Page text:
There I was, sliding down from my cruising altitude toward my VFR destination, still 30 or so miles out. It had been a smooth ride, and Otto was following a heading and descending at the selected 400 fpm. I had let the power come up during the descent, along with airspeed. The big Continental in front of me was rumbling along at about 25 squared, still leaned for cruise altitude, and airspeed was well into the indicators yellow arc, Thats when it got bumpy. Too bumpy.
The sunny Florida winter day-not unlike spring elsewhere in North America-was great for warming my bones, but also was heating the air and producing updrafts. Looking outside, there was no real clue as to where the bumps would be-in every direction was clear blue sky. I punched off the autopilot, gently added back pressure to level the nose and pulled off several inches of manifold pressure, letting airspeed drop well below the airplanes published design maneuvering speed, or VA, because I was light. I would be home a few minutes later, thanks to my slower groundspeed, but Id get home. And Id be able to use the airplane again.
Although we usually prefer smooth air, turbulence is everywhere, and often unavoidable. Its present in the usual places: downwind of mountain ranges or obstructions near a runway, when following a large airplane, in and near thunderstorms, where two competing airmasses collide and, as I found out that day over Florida, in clear air at any altitude. Although it can be easy to predict where turbulence can be found, its almost impossible to predict its absence.
Turbulence can mean a rough, uncomfortable ride for all aircraft occupants, of course, and injuries in severe cases (usually involving airliners with people up and walking around). While en route, it can translate into greater fatigue for the crew, and creates operational considerations-like gusty, unpredictable conditions for landings and takeoffs-when encountered close to the ground. For a variety of reasons-safety, comfort, efficiency-it should be avoided. Except we usually cant avoid turbulence. I say usually, because there are times and places we can avoid it.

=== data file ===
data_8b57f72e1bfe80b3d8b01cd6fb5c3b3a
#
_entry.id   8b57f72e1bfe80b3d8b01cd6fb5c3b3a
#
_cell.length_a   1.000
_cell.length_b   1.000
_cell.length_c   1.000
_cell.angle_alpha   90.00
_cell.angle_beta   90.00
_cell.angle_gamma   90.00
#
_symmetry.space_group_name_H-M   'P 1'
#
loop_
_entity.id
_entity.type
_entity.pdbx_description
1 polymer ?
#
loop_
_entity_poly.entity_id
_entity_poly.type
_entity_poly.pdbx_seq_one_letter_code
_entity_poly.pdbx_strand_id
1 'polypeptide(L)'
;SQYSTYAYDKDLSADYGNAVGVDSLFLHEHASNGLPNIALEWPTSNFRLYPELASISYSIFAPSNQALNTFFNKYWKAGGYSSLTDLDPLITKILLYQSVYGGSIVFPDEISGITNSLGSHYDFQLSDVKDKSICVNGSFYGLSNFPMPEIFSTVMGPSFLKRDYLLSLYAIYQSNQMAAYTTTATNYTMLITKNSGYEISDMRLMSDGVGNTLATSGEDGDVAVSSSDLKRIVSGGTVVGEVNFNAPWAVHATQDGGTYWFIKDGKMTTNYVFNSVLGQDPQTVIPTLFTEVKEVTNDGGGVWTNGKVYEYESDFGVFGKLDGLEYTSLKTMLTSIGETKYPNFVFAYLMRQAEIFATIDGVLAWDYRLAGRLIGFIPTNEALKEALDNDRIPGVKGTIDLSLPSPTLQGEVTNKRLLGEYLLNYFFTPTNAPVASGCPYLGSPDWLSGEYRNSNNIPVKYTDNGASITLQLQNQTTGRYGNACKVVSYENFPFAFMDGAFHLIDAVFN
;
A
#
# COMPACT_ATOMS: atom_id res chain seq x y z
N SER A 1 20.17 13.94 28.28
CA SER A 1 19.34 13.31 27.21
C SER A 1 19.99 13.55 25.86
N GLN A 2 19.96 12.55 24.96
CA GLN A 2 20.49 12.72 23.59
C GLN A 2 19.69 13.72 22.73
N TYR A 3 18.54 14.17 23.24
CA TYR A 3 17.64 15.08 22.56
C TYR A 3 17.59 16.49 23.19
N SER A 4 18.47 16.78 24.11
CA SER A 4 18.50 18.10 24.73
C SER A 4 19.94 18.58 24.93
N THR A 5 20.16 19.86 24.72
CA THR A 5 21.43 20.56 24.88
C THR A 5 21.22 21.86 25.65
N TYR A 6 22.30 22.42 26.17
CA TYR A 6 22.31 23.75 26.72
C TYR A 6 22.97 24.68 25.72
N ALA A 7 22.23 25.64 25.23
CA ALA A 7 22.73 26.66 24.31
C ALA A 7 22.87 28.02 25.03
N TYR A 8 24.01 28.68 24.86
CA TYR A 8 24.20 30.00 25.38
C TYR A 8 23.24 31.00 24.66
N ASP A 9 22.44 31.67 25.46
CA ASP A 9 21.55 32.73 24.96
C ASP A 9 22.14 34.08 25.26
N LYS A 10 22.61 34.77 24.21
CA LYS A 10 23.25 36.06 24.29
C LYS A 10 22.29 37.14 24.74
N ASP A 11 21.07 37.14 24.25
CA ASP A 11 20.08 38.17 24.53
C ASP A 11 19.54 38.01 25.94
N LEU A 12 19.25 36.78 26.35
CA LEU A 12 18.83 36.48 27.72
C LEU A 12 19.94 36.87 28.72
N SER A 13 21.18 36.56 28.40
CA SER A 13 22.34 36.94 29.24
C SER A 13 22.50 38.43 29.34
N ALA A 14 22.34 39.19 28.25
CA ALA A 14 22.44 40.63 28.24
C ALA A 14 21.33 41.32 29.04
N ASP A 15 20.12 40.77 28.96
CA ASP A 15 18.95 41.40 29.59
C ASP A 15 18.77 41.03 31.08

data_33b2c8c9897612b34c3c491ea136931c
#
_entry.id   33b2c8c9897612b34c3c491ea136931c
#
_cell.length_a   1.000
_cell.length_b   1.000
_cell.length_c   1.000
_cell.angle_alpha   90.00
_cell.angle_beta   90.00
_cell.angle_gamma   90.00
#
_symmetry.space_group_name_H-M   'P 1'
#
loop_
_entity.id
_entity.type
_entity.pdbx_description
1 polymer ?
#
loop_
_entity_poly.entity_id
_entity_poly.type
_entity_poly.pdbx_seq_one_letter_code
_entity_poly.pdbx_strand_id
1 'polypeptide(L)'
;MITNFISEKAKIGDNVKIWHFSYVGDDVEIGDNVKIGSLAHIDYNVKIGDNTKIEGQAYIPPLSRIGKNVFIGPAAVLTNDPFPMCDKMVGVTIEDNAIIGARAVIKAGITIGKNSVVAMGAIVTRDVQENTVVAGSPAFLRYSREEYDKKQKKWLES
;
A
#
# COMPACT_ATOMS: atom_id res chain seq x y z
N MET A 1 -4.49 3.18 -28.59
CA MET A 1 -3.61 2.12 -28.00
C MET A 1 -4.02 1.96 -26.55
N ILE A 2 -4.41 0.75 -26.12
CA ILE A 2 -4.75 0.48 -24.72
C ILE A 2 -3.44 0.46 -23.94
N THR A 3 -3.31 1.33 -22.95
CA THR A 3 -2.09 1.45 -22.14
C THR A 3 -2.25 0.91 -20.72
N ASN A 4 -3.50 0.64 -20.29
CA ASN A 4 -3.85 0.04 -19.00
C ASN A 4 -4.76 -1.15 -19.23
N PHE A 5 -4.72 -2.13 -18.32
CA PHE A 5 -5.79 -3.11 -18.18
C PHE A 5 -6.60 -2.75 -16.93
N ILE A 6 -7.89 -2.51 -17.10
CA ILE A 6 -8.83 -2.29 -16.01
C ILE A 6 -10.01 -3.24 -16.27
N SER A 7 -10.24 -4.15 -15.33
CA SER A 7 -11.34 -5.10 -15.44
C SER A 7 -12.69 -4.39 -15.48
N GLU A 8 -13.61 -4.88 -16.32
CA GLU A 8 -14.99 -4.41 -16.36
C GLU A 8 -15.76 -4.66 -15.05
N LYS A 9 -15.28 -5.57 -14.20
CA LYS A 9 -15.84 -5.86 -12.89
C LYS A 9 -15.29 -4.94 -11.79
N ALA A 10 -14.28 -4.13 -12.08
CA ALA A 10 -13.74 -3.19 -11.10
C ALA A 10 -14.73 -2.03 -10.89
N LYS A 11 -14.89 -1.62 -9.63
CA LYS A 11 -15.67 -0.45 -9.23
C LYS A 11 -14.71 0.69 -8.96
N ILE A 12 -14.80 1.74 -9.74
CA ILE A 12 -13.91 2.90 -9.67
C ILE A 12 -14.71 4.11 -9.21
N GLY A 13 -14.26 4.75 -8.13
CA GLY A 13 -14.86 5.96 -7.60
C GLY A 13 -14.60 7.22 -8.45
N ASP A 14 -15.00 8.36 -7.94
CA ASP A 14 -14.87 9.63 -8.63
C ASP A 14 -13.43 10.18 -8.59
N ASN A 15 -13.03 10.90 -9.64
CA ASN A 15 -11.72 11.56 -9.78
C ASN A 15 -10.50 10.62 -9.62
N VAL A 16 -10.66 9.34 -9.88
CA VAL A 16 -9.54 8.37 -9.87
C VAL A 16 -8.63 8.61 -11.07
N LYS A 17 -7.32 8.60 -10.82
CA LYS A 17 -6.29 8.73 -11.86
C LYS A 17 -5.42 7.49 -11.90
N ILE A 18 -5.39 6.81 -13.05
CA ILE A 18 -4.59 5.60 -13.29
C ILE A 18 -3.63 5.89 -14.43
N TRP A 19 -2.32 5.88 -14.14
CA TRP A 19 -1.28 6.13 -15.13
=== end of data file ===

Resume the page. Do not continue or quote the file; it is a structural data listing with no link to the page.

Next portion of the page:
Just east of Albuquerque, N.M., is a well-defined mountain ridge running north/south. If the winds are blowing across that ridge and you cross them within a few thousand feet of their peaks, there will be some enthusiastic bumps, their energy depending on the winds strength and your altitude. Meanwhile, those white puffies dotting the flatlands in summer point out two things: Underneath them is rising air, which forms the clouds as it cools and moisture condenses. Fly through or underneath one of them and itll be bumpy. Climb above their bases, however, and youll usually get a smooth ride for your trouble. Meanwhile, large bodies of water tend to absorb heat energy during the day, by contrast to the land surrounding them. In summer, the land tends to reflect the suns energy, creating updrafts. Over the water, however, you might see a downdraft, or simply encounter fewer updrafts during the day. At night, the warmer water can produce its own turbulence.
The point is many turbulence encounters shouldnt come as a surprise. Terrain and weather often conspire to create bumps; where and when youll encounter them can be obvious, if you know what to look for. All thats well and good, but how to handle turbulence when it cant be avoided?
Speed To Fly
The main thing about dealing with turbulence usually is slowing down. Letting down into my Florida destination, I wasnt thinking about bumps in the clear skies that time of year, and let the speed creep up into the yellow arc. Thats a big no-no when flying turbulence: You never want to be in the airspeed indicators yellow arc-if you even have one-in anything except smooth air.
Most airframe manufacturers publish speeds to use in turbulence or rough air. Youll usually find them in the POH/AFMs front portion, perhaps in a section dedicated to and defining the aircrafts various recommended speeds. There usually is a placard on or near the instrument panel listing this airspeed. Typically, the speed given will be VA, design maneuvering speed, at gross weight, which the FAAs Airplane Flying Handbook, FAA-H-8083-3B, defines as the maximum speed where full, abrupt control movement can be used without overstressing the airframe.